depending on the equipment at hand, i'll either let it sit in the open air (dry as a popcorn fart here in the winter months, which are 9/12 of the year), press it in a paper towel and shove it in a drawer of my desk, stick it in the over with the door open on a sheet of tin foil, or set it in a stoneware jar with a loose lid to slow-dry for a couple days. basically it all depends on how soon you want to smoke it, and how much attention you want to pay to it while it's drying--the proverbial watched pot never boils, so to speak
There are many packing methods, as has been mentioned. Give them a try and see if one works. It's very true that what works for one piper won't work for another. And Tim, if the blend you had trouble with was one of my own blends, it's plenty dry, at least for where I live. the humidity levels around the country do vary, so if it's fairly humid where you're at, the tobcco will absorb some of that. It's easier telling someone how to do it than it is for a newer smoker to actually do it. Trial and error and time doing it are the best teachers of all.
DGT has also become a favorite method of mine lately, and with certain tobaccos it works wonders. Thanks to Lawrence for bringing it up and giving it a bit of PR!
"The pipe draws wisdom from the lips of the philosopher, and shuts up the mouth of the foolish."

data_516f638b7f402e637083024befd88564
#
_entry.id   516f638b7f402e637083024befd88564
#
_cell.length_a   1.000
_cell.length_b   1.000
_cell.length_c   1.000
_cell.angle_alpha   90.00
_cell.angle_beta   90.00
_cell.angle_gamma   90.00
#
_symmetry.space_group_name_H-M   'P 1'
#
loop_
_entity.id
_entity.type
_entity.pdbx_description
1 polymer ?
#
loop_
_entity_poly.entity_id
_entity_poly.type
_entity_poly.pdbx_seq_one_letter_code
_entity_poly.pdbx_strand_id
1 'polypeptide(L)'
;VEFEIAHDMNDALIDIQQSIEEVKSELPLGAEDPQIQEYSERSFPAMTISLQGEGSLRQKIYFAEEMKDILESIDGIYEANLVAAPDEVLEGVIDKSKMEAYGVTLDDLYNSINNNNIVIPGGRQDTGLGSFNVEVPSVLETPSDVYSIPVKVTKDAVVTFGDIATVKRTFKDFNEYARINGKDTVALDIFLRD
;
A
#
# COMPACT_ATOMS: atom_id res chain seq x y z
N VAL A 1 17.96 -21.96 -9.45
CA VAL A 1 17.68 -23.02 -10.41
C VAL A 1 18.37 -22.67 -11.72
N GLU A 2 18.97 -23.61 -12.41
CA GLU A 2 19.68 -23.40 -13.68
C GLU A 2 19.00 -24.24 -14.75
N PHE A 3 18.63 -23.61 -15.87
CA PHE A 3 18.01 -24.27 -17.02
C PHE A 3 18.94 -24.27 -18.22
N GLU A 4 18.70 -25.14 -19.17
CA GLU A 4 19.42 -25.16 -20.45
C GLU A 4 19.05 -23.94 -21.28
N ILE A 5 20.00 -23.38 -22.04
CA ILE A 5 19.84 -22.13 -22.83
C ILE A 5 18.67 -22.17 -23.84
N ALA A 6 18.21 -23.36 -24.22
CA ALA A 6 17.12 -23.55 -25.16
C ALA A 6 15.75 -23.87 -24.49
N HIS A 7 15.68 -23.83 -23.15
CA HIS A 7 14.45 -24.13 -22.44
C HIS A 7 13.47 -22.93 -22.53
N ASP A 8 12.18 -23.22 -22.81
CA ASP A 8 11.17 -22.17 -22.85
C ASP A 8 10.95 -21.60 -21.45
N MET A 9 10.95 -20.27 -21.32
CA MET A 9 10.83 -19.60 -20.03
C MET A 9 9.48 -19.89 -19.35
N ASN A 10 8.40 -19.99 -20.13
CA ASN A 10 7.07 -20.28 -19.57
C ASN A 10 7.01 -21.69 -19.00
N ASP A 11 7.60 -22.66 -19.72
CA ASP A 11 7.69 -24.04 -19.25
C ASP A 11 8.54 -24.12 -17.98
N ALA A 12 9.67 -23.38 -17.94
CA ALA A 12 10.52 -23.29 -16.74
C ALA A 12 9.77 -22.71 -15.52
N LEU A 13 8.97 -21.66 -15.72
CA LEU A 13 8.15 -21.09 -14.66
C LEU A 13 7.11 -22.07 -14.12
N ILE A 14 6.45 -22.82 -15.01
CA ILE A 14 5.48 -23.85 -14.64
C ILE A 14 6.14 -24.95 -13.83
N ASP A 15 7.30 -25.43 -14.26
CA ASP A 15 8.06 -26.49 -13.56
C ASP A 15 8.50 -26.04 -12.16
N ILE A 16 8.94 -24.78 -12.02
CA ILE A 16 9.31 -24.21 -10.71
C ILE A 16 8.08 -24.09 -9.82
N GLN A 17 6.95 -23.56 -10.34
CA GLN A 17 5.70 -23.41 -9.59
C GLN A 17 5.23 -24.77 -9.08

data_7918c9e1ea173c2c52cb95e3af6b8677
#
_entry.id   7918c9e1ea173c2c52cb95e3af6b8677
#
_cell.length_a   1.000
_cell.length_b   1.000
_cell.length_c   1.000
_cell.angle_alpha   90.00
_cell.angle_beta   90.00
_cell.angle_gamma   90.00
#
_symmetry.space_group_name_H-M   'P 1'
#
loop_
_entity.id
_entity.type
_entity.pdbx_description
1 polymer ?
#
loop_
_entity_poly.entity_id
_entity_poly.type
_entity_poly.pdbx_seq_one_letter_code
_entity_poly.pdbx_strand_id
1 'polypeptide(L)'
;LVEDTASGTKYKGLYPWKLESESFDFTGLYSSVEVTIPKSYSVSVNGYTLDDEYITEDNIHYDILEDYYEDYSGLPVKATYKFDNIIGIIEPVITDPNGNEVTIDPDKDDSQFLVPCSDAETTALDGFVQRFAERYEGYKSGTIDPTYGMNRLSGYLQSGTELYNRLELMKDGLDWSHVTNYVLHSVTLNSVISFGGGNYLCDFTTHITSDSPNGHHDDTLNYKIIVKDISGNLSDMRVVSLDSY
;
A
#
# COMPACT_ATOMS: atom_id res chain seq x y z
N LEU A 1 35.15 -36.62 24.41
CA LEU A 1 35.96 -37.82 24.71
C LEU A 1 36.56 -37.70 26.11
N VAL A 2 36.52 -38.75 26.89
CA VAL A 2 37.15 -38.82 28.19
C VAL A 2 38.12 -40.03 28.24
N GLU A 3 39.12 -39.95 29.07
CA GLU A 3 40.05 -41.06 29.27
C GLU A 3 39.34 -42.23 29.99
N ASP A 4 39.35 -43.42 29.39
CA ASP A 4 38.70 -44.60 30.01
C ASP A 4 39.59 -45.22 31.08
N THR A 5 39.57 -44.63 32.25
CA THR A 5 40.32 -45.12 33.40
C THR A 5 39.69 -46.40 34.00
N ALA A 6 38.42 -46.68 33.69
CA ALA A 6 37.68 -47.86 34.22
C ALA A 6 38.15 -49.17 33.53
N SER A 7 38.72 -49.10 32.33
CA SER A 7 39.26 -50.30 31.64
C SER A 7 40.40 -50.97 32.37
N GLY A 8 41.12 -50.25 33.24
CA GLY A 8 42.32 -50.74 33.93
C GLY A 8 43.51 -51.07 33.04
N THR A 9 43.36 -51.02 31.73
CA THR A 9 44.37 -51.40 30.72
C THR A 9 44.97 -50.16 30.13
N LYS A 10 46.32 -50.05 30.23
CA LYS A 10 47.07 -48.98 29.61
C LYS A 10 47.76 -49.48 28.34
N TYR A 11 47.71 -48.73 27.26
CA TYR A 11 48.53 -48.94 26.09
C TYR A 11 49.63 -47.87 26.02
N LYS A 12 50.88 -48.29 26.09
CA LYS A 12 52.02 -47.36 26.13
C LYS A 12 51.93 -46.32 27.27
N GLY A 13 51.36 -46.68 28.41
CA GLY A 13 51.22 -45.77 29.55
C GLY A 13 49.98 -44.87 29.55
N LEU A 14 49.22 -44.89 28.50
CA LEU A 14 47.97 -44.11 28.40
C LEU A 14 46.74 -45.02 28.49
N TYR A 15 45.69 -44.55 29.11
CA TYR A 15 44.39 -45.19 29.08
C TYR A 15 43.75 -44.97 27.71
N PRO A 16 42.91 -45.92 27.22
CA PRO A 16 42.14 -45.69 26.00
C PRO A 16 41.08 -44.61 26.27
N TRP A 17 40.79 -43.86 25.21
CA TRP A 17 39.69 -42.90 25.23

--William Makepeace Thackeray
Thanks for all the helpful info everybody. I'm gonna try again this afternoon, trying to pay more careful attention to my packing, and I'll try air drying some blends before I smoke.
Tim, another trick to try if you're having trouble keeping the pipe lit, and the draw seems a bit too tight is to use the pick or spike of your pipe tool to poke a few air holes into your tobacco. I don't need to do it that often, but it can save a bowl that gets packed too firmly.
And push it away from thr air hole
might a pack that is too light be the cause of my troubles?
Yes Timmay it very well could be!
Mason jars and bale top jars, mason jars and bale top jars.... that is all!
"There’s truth in the statement that pipe tobacco will never be any less expensive than it is today, so think of your cellar as a cost averaged investment" - G.L. Pease
Yes Tim, packing probably causes the vast majority of problems. A good rule of thumb for newer smokers is to do everything Less than they think they should, except, IMNSHO, drying their tobacco.
I never had any problem with wet tobacco. AS a matter of fact the hard thing to do is not letting it dry out in the original tins.
Dry tobacco smokes too hot for me. Use the Mason canning jars and it will stay just right.